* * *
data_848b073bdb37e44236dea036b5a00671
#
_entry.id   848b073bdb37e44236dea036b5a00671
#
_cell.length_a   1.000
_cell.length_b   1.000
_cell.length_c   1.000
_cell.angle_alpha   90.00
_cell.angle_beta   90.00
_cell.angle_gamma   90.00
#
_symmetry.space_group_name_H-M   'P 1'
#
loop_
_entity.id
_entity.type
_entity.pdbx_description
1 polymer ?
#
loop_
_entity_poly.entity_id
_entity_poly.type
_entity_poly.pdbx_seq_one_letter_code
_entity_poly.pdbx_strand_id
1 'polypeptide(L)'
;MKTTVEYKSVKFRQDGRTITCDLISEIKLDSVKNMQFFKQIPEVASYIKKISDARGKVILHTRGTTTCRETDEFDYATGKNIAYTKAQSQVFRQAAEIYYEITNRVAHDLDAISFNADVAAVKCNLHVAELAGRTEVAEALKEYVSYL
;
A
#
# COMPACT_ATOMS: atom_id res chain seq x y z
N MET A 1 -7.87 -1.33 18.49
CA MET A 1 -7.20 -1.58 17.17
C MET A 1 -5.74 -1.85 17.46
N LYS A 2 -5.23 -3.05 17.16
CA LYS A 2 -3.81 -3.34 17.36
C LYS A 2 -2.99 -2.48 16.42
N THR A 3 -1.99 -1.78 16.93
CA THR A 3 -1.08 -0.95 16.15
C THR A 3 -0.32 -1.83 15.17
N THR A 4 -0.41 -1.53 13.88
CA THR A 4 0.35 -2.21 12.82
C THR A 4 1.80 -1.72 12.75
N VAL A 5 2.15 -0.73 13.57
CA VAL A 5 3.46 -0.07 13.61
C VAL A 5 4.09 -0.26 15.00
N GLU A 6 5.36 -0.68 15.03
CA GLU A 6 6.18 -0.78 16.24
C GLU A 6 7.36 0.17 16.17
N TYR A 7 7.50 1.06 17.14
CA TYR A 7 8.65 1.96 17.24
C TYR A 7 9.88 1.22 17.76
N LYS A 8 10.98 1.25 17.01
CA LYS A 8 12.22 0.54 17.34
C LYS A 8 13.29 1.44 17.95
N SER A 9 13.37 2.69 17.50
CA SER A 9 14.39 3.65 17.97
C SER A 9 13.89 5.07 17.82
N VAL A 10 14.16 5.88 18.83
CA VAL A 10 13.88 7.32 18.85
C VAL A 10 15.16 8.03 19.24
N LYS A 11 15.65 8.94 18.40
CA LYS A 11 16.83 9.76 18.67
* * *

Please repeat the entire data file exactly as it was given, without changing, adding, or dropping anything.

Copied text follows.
data_848b073bdb37e44236dea036b5a00671
#
_entry.id   848b073bdb37e44236dea036b5a00671
#
_cell.length_a   1.000
_cell.length_b   1.000
_cell.length_c   1.000
_cell.angle_alpha   90.00
_cell.angle_beta   90.00
_cell.angle_gamma   90.00
#
_symmetry.space_group_name_H-M   'P 1'
#
loop_
_entity.id
_entity.type
_entity.pdbx_description
1 polymer ?
#
loop_
_entity_poly.entity_id
_entity_poly.type
_entity_poly.pdbx_seq_one_letter_code
_entity_poly.pdbx_strand_id
1 'polypeptide(L)'
;MKTTVEYKSVKFRQDGRTITCDLISEIKLDSVKNMQFFKQIPEVASYIKKISDARGKVILHTRGTTTCRETDEFDYATGKNIAYTKAQSQVFRQAAEIYYEITNRVAHDLDAISFNADVAAVKCNLHVAELAGRTEVAEALKEYVSYL
;
A
#
# COMPACT_ATOMS: atom_id res chain seq x y z
N MET A 1 -7.87 -1.33 18.49
CA MET A 1 -7.20 -1.58 17.17
C MET A 1 -5.74 -1.85 17.46
N LYS A 2 -5.23 -3.05 17.16
CA LYS A 2 -3.81 -3.34 17.36
C LYS A 2 -2.99 -2.48 16.42
N THR A 3 -1.99 -1.78 16.93
CA THR A 3 -1.08 -0.95 16.15
C THR A 3 -0.32 -1.83 15.17
N THR A 4 -0.41 -1.53 13.88
CA THR A 4 0.35 -2.21 12.82
C THR A 4 1.80 -1.72 12.75
N VAL A 5 2.15 -0.73 13.57
CA VAL A 5 3.46 -0.07 13.61
C VAL A 5 4.09 -0.26 15.00
N GLU A 6 5.36 -0.68 15.03
CA GLU A 6 6.18 -0.78 16.24
C GLU A 6 7.36 0.17 16.17
N TYR A 7 7.50 1.06 17.14
CA TYR A 7 8.65 1.96 17.24
C TYR A 7 9.88 1.22 17.76
N LYS A 8 10.98 1.25 17.01
CA LYS A 8 12.22 0.54 17.34
C LYS A 8 13.29 1.44 17.95
N SER A 9 13.37 2.69 17.50
CA SER A 9 14.39 3.65 17.97
C SER A 9 13.89 5.07 17.82
N VAL A 10 14.16 5.88 18.83
CA VAL A 10 13.88 7.32 18.85
C VAL A 10 15.16 8.03 19.24
N LYS A 11 15.65 8.94 18.40
CA LYS A 11 16.83 9.76 18.67